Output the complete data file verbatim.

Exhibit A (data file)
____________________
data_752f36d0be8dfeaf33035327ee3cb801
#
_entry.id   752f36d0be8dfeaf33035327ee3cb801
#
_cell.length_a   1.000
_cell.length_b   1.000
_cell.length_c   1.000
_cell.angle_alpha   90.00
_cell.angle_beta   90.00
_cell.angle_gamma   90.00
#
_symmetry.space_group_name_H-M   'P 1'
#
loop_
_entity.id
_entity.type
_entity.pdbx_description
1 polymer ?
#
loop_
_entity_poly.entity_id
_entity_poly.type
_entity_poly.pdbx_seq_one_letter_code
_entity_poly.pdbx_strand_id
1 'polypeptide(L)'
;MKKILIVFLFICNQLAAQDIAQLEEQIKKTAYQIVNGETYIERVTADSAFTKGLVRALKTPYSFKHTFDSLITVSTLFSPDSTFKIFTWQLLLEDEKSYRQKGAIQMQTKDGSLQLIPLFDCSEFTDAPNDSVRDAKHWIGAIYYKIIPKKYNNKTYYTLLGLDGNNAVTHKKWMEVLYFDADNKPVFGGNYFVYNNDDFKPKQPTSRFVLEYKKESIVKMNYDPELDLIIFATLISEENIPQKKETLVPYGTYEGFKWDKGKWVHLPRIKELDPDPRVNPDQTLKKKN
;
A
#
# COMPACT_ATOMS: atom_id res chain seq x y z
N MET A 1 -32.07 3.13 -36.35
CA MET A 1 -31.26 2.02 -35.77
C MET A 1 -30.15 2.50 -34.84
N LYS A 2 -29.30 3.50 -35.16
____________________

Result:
data_752f36d0be8dfeaf33035327ee3cb801
#
_entry.id   752f36d0be8dfeaf33035327ee3cb801
#
_cell.length_a   1.000
_cell.length_b   1.000
_cell.length_c   1.000
_cell.angle_alpha   90.00
_cell.angle_beta   90.00
_cell.angle_gamma   90.00
#
_symmetry.space_group_name_H-M   'P 1'
#
loop_
_entity.id
_entity.type
_entity.pdbx_description
1 polymer ?
#
loop_
_entity_poly.entity_id
_entity_poly.type
_entity_poly.pdbx_seq_one_letter_code
_entity_poly.pdbx_strand_id
1 'polypeptide(L)'
;MKKILIVFLFICNQLAAQDIAQLEEQIKKTAYQIVNGETYIERVTADSAFTKGLVRALKTPYSFKHTFDSLITVSTLFSPDSTFKIFTWQLLLEDEKSYRQKGAIQMQTKDGSLQLIPLFDCSEFTDAPNDSVRDAKHWIGAIYYKIIPKKYNNKTYYTLLGLDGNNAVTHKKWMEVLYFDADNKPVFGGNYFVYNNDDFKPKQPTSRFVLEYKKESIVKMNYDPELDLIIFATLISEENIPQKKETLVPYGTYEGFKWDKGKWVHLPRIKELDPDPRVNPDQTLKKKN
;
A
#
# COMPACT_ATOMS: atom_id res chain seq x y z
N MET A 1 -32.07 3.13 -36.35
CA MET A 1 -31.26 2.02 -35.77
C MET A 1 -30.15 2.50 -34.84
N LYS A 2 -29.30 3.50 -35.16